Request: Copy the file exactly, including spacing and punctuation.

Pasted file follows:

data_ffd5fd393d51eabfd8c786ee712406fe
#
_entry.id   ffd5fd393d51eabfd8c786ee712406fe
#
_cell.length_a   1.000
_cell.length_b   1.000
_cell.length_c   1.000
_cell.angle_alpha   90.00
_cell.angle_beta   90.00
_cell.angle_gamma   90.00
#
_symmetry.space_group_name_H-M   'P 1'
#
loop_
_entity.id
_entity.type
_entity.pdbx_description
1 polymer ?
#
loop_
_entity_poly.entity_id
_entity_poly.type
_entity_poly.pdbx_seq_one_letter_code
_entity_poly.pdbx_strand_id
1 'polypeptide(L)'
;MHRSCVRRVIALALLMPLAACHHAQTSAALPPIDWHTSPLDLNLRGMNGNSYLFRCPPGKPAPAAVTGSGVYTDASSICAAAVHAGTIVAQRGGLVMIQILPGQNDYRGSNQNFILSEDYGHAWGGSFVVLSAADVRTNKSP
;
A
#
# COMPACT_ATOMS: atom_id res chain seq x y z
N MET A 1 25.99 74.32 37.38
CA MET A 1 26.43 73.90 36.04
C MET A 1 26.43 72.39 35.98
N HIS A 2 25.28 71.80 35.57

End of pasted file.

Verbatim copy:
data_ffd5fd393d51eabfd8c786ee712406fe
#
_entry.id   ffd5fd393d51eabfd8c786ee712406fe
#
_cell.length_a   1.000
_cell.length_b   1.000
_cell.length_c   1.000
_cell.angle_alpha   90.00
_cell.angle_beta   90.00
_cell.angle_gamma   90.00
#
_symmetry.space_group_name_H-M   'P 1'
#
loop_
_entity.id
_entity.type
_entity.pdbx_description
1 polymer ?
#
loop_
_entity_poly.entity_id
_entity_poly.type
_entity_poly.pdbx_seq_one_letter_code
_entity_poly.pdbx_strand_id
1 'polypeptide(L)'
;MHRSCVRRVIALALLMPLAACHHAQTSAALPPIDWHTSPLDLNLRGMNGNSYLFRCPPGKPAPAAVTGSGVYTDASSICAAAVHAGTIVAQRGGLVMIQILPGQNDYRGSNQNFILSEDYGHAWGGSFVVLSAADVRTNKSP
;
A
#
# COMPACT_ATOMS: atom_id res chain seq x y z
N MET A 1 25.99 74.32 37.38
CA MET A 1 26.43 73.90 36.04
C MET A 1 26.43 72.39 35.98
N HIS A 2 25.28 71.80 35.57